Results: We included 110 subjects with MCI with abnormal CSF Aβ(1-42) and a mean MMSE score of 26.3 ± 2.8. During a mean follow-up of 2.2 ± 1.0 (range 0.4-5.0) years, 63 subjects (57%) progressed to AD-type dementia. Abnormal CSF t-tau (hazard ratio [HR] 2.3, 95% confidence interval [CI] 1.1-4.6, p = 0.03) and CSF p-tau (HR 3.5, 95% CI 1.3-9.2, p = 0.01) concentration and hippocampal atrophy (HR 2.5, 95% CI 1.1-5.6, p = 0.02) predicted time to dementia. For subjects with both abnormal t-tau concentration and hippocampal atrophy, HR was 7.3 (95% CI 1.0-55.9, p = 0.06). Furthermore, abnormal CSF t-tau and p-tau concentrations and hippocampal atrophy predicted decline in MMSE score.

Conclusions: In subjects with MCI and evidence of amyloid pathology, the injury markers CSF t-tau and p-tau and hippocampal atrophy can predict further cognitive decline.
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http://dx.doi.org/10.1212/WNL.0b013e3182704056DOI Listing
http://www.ncbi.nlm.nih.gov/pmc/articles/PMC3475623PMC
October 2012

Injury markers but not amyloid markers are associated with rapid progression from mild cognitive impairment to dementia in Alzheimer's disease.

J Alzheimers Dis 2012 ;29(2):319-27

Department of Neurology/Alzheimer Center, VU Medical Center, Amsterdam, The Netherlands.

Alzheimer's disease (AD) is a common cause of mild cognitive impairment (MCI). However, the time between the diagnosis of MCI and the diagnosis of dementia is highly variable. In this study we investigated which known risk factors and biomarkers of AD pathology were associated with rapid progression from MCI to dementia. Of the 203 subjects with MCI, 91 progressed to AD-type dementia and were considered to have MCI-AD at baseline. Subjects with MCI-AD were older, more frequently female and carrier of the APOE-ε4 allele, had lower scores on the Mini-Mental State Examination (MMSE), more medial temporal lobe atrophy (MTA) and lower levels of Aβ1-42 and increased levels of t-tau and p-tau in the cerebrospinal fluid (CSF) compared to subjects without AD-type dementia at follow up. Of the 91 subjects with MCI-AD, we had data available of CSF (n = 56), MTA (n = 76), and APOE-genotype (n = 63). Among the subjects with MCI-AD, MTA (hazard ratio (HR) 2.2, p = 0.004) and low MMSE score (HR 2.0 p = 0.007) were associated with rapid progression to dementia. High CSF t-tau (HR 1.7, p = 0.07) and p-tau (1.7, p = 0.08) tended to be associated with rapid progression to dementia. CSF Aβ1-42, APOE status, age, gender, and educational level were not associated with time to dementia. Our findings implicate a different role for biomarkers in diagnosis and prognosis of MCI-AD. While amyloid markers can be used to identify MCI-AD, injury markers may predict rapid progression to dementia.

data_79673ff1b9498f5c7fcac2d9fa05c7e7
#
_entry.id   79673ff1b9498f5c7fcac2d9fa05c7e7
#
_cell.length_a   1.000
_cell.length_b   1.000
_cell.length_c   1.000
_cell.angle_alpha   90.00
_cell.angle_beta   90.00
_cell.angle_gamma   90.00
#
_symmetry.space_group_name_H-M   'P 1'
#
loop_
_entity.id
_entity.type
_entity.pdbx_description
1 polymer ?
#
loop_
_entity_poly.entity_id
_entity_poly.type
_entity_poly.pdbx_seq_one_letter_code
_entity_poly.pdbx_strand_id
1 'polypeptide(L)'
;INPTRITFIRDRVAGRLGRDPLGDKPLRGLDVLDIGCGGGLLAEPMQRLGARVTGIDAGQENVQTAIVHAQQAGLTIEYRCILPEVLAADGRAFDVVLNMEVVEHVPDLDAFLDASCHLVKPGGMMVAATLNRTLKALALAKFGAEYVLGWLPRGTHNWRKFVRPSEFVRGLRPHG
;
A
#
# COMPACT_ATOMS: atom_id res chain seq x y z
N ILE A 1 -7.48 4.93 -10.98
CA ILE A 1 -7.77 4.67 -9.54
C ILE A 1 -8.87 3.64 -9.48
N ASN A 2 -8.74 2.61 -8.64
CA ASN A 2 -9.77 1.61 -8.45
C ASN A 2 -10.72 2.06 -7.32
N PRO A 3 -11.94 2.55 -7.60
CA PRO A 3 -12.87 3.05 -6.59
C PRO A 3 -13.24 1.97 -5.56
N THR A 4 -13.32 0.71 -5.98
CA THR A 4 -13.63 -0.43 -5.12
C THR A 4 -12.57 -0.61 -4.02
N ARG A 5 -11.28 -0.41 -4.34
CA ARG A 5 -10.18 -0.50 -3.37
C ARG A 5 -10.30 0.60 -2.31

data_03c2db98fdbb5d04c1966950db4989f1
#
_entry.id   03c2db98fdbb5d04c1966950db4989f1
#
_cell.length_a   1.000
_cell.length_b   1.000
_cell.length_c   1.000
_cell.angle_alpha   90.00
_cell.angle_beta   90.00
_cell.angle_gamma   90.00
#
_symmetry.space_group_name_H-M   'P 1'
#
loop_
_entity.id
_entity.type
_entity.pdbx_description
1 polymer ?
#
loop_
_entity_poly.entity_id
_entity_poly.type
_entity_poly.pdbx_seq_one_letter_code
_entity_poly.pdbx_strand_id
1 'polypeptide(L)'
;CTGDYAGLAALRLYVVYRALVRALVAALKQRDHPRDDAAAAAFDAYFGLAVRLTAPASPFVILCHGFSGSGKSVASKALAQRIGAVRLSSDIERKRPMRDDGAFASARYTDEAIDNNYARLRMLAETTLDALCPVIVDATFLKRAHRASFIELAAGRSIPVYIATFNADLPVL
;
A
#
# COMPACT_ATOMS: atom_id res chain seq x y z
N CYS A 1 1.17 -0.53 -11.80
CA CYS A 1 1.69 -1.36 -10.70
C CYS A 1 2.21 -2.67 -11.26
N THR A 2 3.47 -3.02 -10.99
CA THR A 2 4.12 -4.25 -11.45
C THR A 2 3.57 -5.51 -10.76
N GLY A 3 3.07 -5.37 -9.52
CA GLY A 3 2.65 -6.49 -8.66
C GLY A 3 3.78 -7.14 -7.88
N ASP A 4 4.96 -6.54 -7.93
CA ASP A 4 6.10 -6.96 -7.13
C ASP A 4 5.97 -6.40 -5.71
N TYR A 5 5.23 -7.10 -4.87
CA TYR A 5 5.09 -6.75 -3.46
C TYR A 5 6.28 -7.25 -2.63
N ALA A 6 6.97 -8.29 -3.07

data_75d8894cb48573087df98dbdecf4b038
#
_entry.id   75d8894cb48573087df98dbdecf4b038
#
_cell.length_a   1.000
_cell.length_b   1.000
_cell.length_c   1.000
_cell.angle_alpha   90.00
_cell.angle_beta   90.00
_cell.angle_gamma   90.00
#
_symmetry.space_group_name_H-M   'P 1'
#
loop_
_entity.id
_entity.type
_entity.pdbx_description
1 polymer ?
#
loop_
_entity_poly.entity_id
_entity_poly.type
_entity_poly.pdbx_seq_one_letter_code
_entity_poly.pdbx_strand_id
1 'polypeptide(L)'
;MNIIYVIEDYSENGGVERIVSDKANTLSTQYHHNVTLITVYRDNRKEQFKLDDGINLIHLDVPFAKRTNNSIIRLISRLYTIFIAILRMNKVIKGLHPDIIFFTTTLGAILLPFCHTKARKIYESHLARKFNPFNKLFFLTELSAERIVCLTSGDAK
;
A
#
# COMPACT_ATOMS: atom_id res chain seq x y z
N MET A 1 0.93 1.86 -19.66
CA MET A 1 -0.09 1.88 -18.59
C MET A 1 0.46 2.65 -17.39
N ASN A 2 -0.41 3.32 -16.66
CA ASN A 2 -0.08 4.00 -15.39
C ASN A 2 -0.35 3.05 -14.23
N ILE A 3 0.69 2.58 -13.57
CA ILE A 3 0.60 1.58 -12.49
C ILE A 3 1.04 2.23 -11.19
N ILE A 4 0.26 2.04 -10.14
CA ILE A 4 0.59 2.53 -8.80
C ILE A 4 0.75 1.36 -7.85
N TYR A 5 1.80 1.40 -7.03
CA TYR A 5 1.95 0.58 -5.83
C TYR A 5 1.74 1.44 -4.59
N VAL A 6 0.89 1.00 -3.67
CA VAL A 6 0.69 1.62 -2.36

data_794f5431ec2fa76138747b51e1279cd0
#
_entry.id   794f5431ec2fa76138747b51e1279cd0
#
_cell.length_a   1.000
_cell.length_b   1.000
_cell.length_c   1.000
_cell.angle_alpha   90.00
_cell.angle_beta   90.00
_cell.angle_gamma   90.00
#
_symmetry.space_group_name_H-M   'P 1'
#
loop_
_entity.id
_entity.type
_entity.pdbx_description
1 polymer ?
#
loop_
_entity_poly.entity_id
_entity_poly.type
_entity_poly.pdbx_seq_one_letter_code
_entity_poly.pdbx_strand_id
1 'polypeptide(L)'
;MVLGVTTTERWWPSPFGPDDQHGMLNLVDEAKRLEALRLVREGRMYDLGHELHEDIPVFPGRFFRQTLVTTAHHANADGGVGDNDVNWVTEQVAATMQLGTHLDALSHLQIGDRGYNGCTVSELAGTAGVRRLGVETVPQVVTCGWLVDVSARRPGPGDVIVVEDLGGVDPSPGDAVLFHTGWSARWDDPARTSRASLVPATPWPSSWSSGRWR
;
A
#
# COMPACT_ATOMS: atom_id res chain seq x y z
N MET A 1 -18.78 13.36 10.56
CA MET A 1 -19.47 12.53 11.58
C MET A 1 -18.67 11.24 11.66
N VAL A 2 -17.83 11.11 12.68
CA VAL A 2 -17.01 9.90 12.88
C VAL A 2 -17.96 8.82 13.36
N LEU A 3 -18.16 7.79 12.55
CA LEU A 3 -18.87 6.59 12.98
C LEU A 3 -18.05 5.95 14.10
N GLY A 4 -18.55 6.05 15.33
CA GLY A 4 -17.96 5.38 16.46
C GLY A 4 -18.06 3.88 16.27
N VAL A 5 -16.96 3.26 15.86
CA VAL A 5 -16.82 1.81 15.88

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http://dx.doi.org/10.3233/JAD-2011-111694DOI Listing
July 2012

[Unexceptional symptoms as expression of MELAS].

Ned Tijdschr Geneeskd 2010 ;154:A2168

Medisch Centrum Alkmaar, Afd. Neurologie, The Netherlands.

An 11-year-old girl and a 25-year-old woman were both initially referred to a neurologist with 'common' neurological problems: The girl suffered from tics, and later epilepsy, and her serum lactate concentration was elevated. She had unilateral hyperintensity of the left cerebral cortex and later developed diabetes mellitus. The woman had muscle weakness, diabetes mellitus and ptosis. In both patients, the problems turned out to be an expression of MELAS (mitochondrial myopathy, encephalopathy, lactic acidosis and stroke-like episodes). The first patient died at 18 years of age during an epileptic seizure with severe metabolic disturbances. The second patient developed bilateral perceptive hearing loss, epilepsy and cardiomyopathy and she was repeatedly admitted to hospital with stroke-like episodes. She died at 46 years of age. Both patients had the MELAS A3243G point mutation. MELAS is a maternally inherited mitochondrial disorder. The age of onset and symptoms are highly variable, even within one family. To date there are no curative treatment options for the disease. Diagnosing MELAS is important though, for optimising the treatment of the individual symptoms and genetic counselling.
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December 2010

Biomarkers as predictors for conversion from mild cognitive impairment to Alzheimer-type dementia: implications for trial design.

J Alzheimers Dis 2010 ;20(3):881-91

Alzheimer Centre, Department of Neurology, VU University Medical Centre, Amsterdam, The Netherlands.

Disease modifying drugs for Alzheimer's disease (AD) are likely to be most effective when given in non-demented subjects. In this review we summarized biomarkers in cerebrospinal fluid (CSF) and blood that can predict AD-type dementia in subjects with mild cognitive impairment (MCI). In addition, we investigated whether these markers could reduce sample size and costs if used to select subjects for trials on the prevention of AD in subjects with MCI. A meta-analysis of markers that had been investigated in multiple studies showed that the combination of amyloid-beta (Abeta1-42 and tau in CSF had the best predictive accuracy for AD (odds ratio (OR) 18.1, 95% confidence interval (CI) 9.6-32.4). Abeta1-42, total tau, and phosphorylated tau in CSF also predicted conversion, but with lower accuracy (OR 7.5 to 8.1). Plasma levels of Abeta1-40, Abeta1-42, the ratio Abeta1-42/Abeta1-40 and homocysteine did not predict outcome. In a fictive trial design, the use of the combination of Abeta1-42 and tau in CSF in the selection of subjects could reduce sample size by 67% and trial costs by 60% compared to a trial in which unselected subjects with MCI would be enrolled. In conclusion, the combination of Abeta1-42 and tau in CSF is useful to select subjects for trials that aim to slow down the progression from MCI to AD-type dementia.
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http://dx.doi.org/10.3233/JAD-2010-091606DOI Listing
September 2010